History at Highgate

 

 



George Eliot
Mrs Henry Wood

 

Radclyffe HallWhilst the summer weather seems to be fading further every day, looking at these pictures takes me back to a glorious afternoon in July when I visited Highgate Cemetery for the first time.  Possibly most famous for being the site of Karl Marx’s grave, the beautifully dilapidated Highgate Cemetery is also the final resting place of several women writers.  Of the three shown in the photographs, George Eliot and Radclyffe Hall remain relatively well-known.  Mrs Henry Wood, however, has faded into obscurity despite widespread popularity in the mid- to late-nineteenth century.  Born Ellen Price in 1814, Mrs Henry Wood initially wrote seemingly for pleasure but when her husband’s business fortunes took a turn for the worse, she began to support the family financially by becoming a prolific author of novels and short stories (more about her life and works can be found here).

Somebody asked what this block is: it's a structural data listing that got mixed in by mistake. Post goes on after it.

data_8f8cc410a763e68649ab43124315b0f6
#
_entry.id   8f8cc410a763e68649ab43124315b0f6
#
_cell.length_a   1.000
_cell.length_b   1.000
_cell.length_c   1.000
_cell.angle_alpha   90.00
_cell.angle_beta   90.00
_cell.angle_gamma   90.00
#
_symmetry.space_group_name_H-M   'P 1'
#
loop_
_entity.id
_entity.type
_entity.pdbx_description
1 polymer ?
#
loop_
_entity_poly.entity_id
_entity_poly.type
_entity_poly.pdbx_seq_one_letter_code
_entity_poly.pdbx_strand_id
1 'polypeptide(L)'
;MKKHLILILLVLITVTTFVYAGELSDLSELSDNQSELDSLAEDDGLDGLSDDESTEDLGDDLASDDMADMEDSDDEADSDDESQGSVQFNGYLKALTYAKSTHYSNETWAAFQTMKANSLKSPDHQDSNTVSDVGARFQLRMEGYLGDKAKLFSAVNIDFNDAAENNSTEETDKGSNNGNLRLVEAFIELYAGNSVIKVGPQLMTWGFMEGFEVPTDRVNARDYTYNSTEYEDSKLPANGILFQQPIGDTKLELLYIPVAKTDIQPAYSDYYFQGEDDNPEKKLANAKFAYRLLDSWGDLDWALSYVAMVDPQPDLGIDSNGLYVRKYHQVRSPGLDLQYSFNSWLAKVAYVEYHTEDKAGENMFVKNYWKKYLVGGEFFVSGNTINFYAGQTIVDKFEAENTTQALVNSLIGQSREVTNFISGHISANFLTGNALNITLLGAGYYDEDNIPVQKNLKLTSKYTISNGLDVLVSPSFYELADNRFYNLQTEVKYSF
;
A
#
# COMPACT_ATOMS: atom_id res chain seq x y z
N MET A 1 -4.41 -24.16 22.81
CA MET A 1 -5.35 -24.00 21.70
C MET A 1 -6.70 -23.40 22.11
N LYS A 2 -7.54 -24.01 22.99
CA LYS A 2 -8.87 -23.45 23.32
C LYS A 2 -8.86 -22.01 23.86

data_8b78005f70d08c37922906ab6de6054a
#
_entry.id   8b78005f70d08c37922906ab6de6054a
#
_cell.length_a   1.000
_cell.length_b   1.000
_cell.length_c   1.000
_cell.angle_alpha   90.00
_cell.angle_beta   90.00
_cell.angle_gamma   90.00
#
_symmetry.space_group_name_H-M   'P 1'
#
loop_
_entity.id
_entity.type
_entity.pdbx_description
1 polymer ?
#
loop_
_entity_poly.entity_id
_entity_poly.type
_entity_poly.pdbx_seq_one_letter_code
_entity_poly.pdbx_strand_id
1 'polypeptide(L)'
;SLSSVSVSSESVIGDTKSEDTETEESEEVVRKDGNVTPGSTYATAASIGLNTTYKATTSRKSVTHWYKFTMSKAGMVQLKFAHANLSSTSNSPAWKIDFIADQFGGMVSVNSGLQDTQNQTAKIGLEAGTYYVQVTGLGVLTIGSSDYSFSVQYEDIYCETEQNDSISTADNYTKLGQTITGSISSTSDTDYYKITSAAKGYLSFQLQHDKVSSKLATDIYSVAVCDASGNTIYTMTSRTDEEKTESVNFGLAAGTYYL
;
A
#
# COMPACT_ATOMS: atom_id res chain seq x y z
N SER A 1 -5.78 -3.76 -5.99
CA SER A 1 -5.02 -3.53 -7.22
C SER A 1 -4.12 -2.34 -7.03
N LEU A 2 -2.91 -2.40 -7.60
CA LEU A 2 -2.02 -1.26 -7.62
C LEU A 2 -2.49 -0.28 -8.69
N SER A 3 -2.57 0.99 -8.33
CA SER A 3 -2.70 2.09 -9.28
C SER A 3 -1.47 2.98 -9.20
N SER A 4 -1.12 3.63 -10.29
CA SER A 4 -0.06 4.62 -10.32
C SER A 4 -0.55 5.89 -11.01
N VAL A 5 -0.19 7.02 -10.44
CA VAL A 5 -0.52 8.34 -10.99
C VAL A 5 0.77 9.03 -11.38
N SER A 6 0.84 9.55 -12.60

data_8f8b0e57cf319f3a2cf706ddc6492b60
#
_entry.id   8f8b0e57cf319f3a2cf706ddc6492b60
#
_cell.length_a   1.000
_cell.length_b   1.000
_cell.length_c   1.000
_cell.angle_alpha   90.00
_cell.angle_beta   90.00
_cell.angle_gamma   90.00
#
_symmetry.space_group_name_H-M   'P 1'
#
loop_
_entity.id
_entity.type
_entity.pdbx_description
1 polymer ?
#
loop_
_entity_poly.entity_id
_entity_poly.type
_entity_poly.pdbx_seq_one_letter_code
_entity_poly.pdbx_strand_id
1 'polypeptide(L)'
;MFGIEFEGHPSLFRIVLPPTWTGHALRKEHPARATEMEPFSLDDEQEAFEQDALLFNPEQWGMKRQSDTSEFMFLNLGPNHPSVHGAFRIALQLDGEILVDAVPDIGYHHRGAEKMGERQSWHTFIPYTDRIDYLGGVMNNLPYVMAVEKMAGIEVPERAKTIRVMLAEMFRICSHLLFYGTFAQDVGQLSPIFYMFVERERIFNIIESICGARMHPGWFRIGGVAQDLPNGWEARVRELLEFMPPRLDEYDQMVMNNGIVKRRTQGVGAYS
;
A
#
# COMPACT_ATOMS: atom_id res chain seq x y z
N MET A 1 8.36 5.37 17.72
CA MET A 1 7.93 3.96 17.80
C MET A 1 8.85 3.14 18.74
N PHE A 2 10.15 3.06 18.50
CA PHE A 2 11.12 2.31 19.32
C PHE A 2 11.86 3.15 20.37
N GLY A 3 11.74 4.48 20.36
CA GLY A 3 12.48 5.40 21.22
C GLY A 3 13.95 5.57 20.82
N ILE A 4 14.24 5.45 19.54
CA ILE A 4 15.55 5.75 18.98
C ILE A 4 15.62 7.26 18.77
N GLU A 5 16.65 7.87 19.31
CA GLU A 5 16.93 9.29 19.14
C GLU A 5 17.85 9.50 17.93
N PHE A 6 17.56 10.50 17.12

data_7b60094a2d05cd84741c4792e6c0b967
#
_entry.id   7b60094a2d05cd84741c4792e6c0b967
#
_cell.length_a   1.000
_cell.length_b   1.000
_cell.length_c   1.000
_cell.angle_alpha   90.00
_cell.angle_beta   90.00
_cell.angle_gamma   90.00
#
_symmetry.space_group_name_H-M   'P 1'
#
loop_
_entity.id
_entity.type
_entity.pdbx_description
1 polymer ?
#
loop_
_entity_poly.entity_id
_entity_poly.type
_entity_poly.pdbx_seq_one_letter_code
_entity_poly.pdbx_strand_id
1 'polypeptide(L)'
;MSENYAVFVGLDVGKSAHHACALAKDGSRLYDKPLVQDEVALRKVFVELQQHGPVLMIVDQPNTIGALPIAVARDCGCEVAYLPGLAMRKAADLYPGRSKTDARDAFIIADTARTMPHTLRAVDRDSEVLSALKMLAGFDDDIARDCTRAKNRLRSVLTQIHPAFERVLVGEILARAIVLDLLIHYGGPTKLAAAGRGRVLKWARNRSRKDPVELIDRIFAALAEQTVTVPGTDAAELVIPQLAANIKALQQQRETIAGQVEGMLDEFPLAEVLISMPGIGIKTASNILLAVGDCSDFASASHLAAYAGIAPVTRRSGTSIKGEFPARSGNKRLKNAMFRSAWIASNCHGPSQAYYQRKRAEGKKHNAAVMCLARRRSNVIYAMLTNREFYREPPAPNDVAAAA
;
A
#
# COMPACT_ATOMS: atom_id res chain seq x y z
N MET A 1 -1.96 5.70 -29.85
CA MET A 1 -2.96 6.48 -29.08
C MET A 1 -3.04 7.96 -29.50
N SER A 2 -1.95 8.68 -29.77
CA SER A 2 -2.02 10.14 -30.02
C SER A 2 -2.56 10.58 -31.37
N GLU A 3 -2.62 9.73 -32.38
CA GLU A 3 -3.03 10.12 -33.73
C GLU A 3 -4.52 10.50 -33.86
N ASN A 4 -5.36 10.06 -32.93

I had never come across Wood before but her grave was pointed out by our amazingly informative and interesting tour guide, whose name alas escapes me (Highgate Cemetery is actually comprised of two neighbouring graveyards, one of which can be explored independently.  To see the other more decrepit side, one has to join a guided tour.  It costs £12, worth every penny).  The guide used Wood’s tomb as a jumping-off point for talking about women’s lives in the nineteenth century, skillfully pointing out the discrepancy between the Victorian ideal of domestic femininity and the lived experiences of many women who, like Wood, had to earn money.  For those of us who make a living in the twenty-first century by researching and teaching about women’s lives in the past, such incongruities are familiar, but I was hugely impressed by the guide’s knowledge and his commitment to telling a complex and changing story about women’s lives.  He weaved this throughout the walk, comparing different graves and the ways in which the epitaphs and memorials reveal different attitudes and social mores about gender – alongside telling us about the cemetery’s history and its relationship to broader socio-cultural and economic change in Britain.  At a time when discussion of women in academic and public history can still feel tokenistic or like an adjunct, it was so refreshing to witness such seamless integration.  Women were not just a discrete part of the story he was telling.  As well as being fascinating in and of themselves, their lives illuminated and enhanced the wider picture that he was sharing.  Or, seeing as we were in a cemetery, it is perhaps more accurate to say that it was their deaths which contributed to his tale.

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